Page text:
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Illiquid assets are assets which cannot be readily converted into cash, in contrast with liquid assets, assets which are either in the form of cash, or easily convertible into cash. People often try to avoid maintaining a large balance of illiquid assets in their portfolios, as these assets can become serious liabilities, especially if the market becomes unstable. Some examples of illiquid assets include: real estate, huge blocks of stock, antiques, and collectibles.
There are a number of reasons why an asset can become illiquid. One common reason is uncertainty about the value of an asset, which can be caused by general financial instability, or issues specific to the asset. For example, in a period of declining property values, a home is an illiquid asset, because the value is unclear, and this can make buyers reluctant. Likewise, stocks can become illiquid if the company is reorganizing or changing hands, as the value of the stocks will be impacted by the changes in the company, but no one knows whether the value will go up or down. Likewise, the sale of a huge block of stock can cause a change in values, making such sales difficult to handle.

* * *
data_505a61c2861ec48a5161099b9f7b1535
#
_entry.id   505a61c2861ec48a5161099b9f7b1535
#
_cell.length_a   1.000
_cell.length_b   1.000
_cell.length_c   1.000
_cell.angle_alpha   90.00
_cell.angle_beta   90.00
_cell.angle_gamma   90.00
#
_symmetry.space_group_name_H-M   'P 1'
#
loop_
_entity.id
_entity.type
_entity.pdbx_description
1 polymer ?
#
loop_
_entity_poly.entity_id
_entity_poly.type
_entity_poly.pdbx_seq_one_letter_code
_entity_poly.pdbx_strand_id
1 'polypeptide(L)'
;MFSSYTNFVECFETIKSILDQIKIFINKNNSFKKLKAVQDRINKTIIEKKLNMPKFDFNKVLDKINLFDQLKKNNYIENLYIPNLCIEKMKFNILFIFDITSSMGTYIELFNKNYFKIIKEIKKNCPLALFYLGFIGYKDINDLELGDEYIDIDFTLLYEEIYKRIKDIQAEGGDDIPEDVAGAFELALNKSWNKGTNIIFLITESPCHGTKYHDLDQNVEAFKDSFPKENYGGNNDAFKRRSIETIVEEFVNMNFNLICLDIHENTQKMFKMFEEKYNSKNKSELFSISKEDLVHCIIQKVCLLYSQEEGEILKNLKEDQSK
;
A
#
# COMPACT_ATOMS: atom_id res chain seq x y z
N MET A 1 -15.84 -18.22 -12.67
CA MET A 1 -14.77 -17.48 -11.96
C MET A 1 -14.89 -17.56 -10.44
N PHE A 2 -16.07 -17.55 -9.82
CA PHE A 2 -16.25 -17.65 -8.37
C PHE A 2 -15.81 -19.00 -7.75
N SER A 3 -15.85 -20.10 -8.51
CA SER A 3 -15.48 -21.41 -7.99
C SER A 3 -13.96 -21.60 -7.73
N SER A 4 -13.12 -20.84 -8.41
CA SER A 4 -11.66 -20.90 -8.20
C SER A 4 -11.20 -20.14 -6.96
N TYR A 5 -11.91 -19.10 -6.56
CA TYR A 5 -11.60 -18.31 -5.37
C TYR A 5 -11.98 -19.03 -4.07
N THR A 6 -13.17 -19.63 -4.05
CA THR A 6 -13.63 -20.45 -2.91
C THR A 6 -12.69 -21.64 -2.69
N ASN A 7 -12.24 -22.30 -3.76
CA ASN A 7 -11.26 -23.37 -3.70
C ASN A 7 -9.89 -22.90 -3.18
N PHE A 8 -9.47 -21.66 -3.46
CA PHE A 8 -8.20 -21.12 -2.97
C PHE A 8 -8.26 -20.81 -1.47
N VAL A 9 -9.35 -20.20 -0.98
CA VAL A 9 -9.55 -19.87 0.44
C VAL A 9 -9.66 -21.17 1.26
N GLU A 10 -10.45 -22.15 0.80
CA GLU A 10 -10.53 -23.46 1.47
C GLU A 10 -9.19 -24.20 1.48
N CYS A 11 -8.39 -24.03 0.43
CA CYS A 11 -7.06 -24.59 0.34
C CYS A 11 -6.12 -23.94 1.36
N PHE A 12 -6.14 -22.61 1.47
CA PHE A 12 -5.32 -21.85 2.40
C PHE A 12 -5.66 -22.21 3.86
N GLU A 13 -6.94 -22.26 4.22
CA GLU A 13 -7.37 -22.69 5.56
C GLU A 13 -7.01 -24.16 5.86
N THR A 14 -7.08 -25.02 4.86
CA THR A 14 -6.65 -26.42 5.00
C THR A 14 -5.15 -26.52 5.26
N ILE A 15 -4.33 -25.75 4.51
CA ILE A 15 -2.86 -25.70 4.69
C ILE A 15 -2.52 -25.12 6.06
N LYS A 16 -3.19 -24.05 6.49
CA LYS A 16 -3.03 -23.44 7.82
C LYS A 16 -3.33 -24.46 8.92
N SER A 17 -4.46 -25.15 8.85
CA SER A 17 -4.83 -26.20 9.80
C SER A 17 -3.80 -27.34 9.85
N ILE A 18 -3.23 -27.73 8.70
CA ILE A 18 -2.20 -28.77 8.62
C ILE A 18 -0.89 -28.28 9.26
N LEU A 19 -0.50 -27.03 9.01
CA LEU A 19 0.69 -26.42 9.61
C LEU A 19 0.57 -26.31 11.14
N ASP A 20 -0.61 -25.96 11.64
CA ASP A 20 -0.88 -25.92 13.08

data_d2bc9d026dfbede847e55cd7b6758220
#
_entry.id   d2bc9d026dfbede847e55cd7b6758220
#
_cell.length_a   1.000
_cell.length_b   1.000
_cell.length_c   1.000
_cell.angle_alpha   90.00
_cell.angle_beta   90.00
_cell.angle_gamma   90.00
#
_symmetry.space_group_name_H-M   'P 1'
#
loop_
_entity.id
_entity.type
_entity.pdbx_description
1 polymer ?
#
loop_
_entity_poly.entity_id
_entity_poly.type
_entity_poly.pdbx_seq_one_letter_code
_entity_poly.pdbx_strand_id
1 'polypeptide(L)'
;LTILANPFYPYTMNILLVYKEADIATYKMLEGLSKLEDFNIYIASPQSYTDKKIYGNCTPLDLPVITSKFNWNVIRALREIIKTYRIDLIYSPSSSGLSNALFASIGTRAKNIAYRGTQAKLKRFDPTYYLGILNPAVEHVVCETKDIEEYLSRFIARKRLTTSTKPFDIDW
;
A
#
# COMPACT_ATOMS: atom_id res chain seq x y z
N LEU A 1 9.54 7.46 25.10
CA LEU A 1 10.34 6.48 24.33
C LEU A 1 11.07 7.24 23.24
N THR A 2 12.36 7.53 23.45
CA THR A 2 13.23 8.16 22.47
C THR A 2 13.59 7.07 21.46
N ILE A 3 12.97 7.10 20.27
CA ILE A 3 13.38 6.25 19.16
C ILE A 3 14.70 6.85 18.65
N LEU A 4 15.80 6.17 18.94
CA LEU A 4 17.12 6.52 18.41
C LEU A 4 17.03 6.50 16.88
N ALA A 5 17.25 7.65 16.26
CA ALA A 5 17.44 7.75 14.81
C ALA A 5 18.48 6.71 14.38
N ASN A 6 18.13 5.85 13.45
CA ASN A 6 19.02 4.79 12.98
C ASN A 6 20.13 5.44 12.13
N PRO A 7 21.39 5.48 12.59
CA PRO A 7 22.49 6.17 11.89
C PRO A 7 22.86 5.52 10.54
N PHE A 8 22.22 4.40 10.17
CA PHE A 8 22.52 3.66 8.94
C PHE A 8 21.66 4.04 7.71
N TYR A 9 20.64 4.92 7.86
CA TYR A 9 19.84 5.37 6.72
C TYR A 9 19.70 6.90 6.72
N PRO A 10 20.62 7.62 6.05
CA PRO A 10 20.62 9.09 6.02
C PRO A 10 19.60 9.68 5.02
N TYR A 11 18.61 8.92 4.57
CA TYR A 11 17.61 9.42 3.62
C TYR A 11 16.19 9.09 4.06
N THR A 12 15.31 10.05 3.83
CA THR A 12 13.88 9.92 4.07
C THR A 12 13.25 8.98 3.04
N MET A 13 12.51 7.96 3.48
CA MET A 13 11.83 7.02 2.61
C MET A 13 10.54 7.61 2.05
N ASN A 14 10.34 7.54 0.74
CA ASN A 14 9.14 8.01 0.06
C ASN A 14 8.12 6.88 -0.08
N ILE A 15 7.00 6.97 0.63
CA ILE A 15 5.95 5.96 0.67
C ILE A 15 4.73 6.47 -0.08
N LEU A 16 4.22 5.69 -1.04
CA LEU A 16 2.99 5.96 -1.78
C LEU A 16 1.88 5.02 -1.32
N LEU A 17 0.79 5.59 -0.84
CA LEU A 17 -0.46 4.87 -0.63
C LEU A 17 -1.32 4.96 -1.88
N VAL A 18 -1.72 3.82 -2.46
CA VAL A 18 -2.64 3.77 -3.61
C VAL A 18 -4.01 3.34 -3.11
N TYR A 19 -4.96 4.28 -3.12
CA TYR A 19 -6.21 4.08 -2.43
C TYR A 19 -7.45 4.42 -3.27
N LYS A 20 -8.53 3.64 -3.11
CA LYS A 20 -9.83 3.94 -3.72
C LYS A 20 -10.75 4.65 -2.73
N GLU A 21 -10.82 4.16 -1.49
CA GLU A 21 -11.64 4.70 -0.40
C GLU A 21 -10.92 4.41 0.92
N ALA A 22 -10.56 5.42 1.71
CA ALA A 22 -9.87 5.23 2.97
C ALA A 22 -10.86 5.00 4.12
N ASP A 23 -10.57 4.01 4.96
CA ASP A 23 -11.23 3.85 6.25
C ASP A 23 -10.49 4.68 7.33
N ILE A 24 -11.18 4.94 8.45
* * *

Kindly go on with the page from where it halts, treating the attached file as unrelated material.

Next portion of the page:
Another reason for assets to become illiquid is because they are rarely or infrequently traded. Things like works of art and antiques are often illiquid because they are unique, and it can be difficult to find a market for these items, and to determine what the fair value of such items might be. A Picasso painting, for example, is tough to value because it's the only example of that painting in the world, and qualified buyers for unique and high-value works of art can be tough to find.
The advantage of an illiquid asset, for someone who is willing to sit on it, is that it can sometimes achieve a very high value. Homes, for example, have values which can fluctuate wildly, but if people hang on in a period of falling values instead of selling in a panic, they may be able to net a profit in the future when home values recover. Likewise, the value of an original Bruegel painting is not going to decline in the long run, even if the painting is difficult to sell and the values fluctuate in the short term.
The clear disadvantage to these types of assets is that when someone needs money in a hurry, illiquid assets are not up to the task. Someone might sell such assets at a steep discount in desperation if no other ways to raise funds are available, or someone might struggle to sell illiquid assets in time to meet other obligations or take advantage of an opportunity. This issue is an excellent illustration of why it is extremely important to diversify investments and holdings for maximum flexibility and profit potential.